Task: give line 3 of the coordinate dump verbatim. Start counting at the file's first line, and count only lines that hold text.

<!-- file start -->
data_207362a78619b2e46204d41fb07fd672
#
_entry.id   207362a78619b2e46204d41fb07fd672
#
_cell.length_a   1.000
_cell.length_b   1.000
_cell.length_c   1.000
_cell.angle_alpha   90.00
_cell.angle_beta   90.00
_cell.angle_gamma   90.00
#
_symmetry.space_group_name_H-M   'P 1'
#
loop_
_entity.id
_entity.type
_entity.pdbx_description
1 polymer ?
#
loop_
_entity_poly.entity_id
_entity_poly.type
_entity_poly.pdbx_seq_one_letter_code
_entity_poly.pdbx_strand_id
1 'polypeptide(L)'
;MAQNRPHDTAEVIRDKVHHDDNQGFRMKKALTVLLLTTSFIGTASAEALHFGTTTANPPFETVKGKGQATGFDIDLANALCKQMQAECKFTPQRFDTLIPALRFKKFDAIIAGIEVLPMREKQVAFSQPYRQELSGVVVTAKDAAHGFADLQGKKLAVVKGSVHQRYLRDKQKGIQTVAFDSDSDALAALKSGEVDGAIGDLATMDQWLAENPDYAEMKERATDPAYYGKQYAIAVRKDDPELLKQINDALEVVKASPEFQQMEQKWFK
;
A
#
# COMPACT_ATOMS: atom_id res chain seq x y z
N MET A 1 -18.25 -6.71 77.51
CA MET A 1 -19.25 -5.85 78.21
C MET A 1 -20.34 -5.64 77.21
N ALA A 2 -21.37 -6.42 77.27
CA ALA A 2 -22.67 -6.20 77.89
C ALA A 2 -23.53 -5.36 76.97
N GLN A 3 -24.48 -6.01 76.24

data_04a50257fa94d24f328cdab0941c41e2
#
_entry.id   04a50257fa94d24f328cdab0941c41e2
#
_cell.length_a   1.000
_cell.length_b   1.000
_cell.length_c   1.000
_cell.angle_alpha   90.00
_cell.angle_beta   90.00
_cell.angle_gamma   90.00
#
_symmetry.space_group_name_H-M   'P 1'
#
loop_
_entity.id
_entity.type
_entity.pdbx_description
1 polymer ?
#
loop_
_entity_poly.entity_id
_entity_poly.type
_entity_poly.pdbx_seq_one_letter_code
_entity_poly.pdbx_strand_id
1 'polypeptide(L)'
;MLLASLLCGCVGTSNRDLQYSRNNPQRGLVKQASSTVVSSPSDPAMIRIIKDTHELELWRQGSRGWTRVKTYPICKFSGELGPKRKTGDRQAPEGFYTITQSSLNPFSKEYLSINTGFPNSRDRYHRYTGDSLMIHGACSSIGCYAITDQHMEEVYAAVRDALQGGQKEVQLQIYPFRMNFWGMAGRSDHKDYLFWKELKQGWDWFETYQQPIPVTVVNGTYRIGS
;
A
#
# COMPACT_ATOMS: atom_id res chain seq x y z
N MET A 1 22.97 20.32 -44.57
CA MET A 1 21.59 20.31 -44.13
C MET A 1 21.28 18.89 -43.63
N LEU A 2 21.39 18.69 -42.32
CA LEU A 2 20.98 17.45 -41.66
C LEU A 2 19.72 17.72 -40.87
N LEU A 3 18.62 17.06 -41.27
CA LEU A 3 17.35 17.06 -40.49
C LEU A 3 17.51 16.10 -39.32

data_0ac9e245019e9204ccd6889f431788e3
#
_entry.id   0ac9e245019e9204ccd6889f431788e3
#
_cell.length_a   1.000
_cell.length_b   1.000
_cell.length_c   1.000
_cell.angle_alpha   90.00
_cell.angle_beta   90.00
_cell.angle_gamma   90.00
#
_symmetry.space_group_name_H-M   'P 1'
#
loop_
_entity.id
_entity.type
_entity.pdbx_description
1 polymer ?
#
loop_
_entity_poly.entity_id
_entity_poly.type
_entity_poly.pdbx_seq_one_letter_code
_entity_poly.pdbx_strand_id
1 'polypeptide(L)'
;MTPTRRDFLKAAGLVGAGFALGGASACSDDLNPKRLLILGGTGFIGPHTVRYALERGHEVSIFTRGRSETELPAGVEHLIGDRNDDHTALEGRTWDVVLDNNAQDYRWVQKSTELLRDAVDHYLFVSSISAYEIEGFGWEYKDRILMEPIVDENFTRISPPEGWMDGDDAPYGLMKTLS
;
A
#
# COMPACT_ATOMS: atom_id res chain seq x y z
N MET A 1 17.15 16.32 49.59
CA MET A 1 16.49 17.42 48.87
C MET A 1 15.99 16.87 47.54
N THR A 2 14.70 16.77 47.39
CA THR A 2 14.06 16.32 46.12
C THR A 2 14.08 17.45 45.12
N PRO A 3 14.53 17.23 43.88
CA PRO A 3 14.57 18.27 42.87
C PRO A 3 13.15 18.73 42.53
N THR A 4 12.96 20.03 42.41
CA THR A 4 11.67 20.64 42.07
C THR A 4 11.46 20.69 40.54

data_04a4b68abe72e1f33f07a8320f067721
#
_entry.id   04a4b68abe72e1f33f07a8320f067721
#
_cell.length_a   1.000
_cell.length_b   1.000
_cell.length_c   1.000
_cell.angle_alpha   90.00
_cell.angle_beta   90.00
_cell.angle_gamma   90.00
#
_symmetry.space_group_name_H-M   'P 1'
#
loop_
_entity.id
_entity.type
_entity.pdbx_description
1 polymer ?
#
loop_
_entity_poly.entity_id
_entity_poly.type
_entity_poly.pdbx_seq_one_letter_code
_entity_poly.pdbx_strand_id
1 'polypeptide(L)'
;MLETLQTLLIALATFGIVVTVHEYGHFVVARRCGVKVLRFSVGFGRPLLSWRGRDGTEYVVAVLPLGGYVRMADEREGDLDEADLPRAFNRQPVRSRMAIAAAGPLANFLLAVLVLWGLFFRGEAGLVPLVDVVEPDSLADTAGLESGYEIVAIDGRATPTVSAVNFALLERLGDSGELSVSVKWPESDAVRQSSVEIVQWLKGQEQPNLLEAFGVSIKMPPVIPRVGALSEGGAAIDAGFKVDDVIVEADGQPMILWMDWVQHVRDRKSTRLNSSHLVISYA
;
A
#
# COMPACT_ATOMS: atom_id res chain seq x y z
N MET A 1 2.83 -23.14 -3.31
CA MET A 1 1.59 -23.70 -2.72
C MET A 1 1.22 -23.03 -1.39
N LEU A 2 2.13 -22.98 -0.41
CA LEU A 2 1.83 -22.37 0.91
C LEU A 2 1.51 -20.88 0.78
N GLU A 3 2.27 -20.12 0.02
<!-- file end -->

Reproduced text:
_entry.id   207362a78619b2e46204d41fb07fd672